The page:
3. Lew’s Mach Crush SLP Baitcast Combo

The third combo I have chosen is a little more expensive but for the kayak fisherman with experience in using baitcasters, it comes with all of the extra setting requirements that make it a great all round option. The rod is maybe a little longer than I would like for a kayak at 7’3″ however its reel quality and carbon fiber blank make it well worth a look for those who wish to drop to the bottom all the whilst maintaining the ability to cast a little further. It would not look out of place in an ocean or deep sea fishing environment as well. Its specs include:


  • Length: 7ft 3 inches
  • Power: Medium/fast
  • Composition: 1 piece IM8 graphite
  • Handle: Polymer Dri-Tac split-grip


  • Spool Size: 12/110
  • Bearings: 9+1
  • Ratio: 7.5:1
  • Composition: Graphite frame and spool
  • Drag: Carbon Star drag on side
  • Brakes: Externally-adjustable dual cast control magnetic brake + 4 individually disengage-able disk-mounted internal brake shoes that operate on centrifugal force

Other advantages include:

  • Double-shielded stainless steel bearings
  • Zero Reverse anti-reverse
  • Quick release side plate lock lever, zirconia line guide and an external lube port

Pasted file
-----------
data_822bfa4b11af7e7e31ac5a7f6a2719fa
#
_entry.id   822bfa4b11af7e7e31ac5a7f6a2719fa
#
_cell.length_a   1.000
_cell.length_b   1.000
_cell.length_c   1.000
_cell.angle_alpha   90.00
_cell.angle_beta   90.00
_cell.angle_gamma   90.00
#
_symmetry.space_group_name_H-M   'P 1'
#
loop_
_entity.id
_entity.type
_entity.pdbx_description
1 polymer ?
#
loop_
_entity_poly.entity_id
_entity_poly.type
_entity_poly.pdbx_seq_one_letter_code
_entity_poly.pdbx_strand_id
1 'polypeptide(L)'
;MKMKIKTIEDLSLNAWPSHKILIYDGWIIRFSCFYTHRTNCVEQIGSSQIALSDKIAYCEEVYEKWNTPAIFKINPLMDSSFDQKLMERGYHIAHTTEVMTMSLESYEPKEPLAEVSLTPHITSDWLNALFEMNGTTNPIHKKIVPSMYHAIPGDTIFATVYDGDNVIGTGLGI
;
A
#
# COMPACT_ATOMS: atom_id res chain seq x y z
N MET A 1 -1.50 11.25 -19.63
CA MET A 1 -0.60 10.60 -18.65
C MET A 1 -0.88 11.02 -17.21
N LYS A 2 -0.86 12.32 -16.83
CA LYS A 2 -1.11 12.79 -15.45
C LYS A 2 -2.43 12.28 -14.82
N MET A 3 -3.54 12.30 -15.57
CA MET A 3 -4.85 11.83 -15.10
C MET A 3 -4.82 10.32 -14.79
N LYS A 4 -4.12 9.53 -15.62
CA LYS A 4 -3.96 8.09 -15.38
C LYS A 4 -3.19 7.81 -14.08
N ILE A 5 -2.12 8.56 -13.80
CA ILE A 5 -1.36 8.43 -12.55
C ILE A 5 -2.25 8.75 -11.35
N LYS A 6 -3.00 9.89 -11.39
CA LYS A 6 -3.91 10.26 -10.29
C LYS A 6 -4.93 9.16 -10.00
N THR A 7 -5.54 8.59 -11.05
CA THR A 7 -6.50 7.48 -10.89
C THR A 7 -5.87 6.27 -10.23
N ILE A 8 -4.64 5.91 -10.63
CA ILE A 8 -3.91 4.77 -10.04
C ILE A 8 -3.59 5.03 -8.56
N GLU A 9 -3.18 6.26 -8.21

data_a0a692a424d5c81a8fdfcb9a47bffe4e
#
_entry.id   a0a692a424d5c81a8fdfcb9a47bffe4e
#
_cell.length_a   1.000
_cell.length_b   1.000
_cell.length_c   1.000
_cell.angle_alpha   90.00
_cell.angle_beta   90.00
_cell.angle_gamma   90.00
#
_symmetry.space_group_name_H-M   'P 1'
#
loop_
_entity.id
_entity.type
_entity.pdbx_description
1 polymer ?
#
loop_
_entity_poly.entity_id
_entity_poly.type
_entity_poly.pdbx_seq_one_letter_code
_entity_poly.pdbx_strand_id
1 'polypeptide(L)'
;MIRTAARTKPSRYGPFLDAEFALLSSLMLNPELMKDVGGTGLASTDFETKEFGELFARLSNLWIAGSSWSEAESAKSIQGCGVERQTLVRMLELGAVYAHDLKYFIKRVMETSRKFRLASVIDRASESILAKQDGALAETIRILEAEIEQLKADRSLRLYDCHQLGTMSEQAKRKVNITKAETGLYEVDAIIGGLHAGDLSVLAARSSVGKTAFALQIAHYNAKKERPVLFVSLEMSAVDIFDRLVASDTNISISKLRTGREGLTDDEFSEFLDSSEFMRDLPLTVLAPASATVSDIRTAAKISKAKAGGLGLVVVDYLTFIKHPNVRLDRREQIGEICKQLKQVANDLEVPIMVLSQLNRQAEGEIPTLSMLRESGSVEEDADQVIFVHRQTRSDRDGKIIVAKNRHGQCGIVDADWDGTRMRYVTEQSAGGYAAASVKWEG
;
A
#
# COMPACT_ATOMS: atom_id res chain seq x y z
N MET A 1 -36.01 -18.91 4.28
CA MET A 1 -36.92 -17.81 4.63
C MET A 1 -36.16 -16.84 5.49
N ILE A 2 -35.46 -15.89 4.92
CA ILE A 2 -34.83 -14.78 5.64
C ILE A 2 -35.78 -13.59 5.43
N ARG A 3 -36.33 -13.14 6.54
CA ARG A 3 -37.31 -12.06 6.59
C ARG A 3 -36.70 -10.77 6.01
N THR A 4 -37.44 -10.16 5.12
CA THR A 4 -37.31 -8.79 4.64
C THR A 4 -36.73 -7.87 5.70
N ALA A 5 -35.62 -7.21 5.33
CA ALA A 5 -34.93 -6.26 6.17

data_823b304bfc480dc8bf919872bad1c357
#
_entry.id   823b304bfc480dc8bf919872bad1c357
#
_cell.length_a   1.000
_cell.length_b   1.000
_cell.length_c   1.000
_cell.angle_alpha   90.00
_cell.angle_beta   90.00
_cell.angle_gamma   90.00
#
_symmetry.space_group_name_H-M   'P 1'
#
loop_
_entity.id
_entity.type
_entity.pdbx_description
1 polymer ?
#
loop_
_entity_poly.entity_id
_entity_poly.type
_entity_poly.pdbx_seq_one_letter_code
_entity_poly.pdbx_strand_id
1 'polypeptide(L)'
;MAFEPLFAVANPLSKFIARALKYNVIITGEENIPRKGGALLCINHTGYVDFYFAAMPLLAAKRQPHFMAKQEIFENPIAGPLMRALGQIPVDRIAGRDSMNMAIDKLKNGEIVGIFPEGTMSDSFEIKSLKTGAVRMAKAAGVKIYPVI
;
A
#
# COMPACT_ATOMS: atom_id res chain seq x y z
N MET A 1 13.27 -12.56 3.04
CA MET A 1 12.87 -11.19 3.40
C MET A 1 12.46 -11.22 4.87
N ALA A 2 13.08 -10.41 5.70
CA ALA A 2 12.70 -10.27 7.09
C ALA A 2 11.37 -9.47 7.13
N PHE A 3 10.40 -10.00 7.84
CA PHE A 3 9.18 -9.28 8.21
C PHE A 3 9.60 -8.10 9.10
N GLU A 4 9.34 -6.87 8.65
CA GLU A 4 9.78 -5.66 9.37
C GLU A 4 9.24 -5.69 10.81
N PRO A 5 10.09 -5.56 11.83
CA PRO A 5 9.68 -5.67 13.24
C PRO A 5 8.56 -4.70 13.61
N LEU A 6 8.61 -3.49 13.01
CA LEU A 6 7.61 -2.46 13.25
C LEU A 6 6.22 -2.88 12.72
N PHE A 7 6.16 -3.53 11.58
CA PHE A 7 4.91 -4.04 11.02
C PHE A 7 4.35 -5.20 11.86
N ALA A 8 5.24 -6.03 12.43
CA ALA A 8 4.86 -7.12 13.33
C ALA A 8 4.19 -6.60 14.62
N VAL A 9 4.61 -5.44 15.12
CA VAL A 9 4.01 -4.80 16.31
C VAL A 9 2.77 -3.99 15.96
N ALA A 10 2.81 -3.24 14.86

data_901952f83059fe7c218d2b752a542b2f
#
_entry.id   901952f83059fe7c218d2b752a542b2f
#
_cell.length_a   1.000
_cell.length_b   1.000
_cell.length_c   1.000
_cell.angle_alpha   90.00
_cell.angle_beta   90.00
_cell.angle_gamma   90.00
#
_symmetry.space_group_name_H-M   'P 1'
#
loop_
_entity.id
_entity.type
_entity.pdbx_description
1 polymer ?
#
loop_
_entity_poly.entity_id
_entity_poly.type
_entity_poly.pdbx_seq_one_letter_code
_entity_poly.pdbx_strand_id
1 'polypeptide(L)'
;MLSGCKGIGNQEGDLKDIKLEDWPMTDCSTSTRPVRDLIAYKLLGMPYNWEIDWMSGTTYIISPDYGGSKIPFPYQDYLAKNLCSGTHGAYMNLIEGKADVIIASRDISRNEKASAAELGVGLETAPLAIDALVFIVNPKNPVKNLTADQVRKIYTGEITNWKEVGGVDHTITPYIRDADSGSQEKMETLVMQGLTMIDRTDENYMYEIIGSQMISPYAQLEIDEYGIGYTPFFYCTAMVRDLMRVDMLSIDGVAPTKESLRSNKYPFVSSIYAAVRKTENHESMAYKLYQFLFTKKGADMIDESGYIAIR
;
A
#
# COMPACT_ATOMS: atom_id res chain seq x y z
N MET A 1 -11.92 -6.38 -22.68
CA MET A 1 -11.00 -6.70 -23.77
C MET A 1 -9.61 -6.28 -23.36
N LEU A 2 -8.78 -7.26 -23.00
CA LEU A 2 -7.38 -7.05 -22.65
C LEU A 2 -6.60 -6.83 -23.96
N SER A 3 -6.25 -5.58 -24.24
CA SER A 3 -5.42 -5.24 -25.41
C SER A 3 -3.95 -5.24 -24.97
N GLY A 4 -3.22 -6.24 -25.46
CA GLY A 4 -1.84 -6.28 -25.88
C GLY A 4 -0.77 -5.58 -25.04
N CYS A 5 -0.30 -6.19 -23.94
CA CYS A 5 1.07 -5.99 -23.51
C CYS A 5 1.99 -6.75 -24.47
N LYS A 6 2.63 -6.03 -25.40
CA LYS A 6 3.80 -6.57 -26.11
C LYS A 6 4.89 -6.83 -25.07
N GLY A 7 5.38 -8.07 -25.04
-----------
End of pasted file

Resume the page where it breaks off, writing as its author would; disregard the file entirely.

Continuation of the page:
Why have I chosen it?

This rod is a great one for those who looking for a little quality over price or for those who like ultimate control of brakes and settings. The graphite build and specifications make it suitable for all types of kayak fishing both on and off shore whether using bait or lures. The reel is extremely versatile able to handle pretty much anything that can be thrown at it. My only concern here is the lower line length capacity compared to some others however the added cast setting capabilities should be able to counteract this.



And there it is – my 3 best baitcaster rod and reel combos for kayak fishing this year. I hope it has been helpful and as usual, please let me know of your experiences with them.

Also, please do not hesitate to comment below if you have any questions, concerns, corrections or would like me to check anything else out for you.

Until next time

Have fun


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Hi, I'm Paul

I am a passionate fishing, camping and four wheeled driving hobbyist who researches, tests and educates around issues and equipment relevant to them.

I am by no means a professional however my passion is to assist you in making informed decisions about buying and using awesome gear that will give you the best chance of success at whatever you are doing for the best price.

Please get in touch if you have any questions.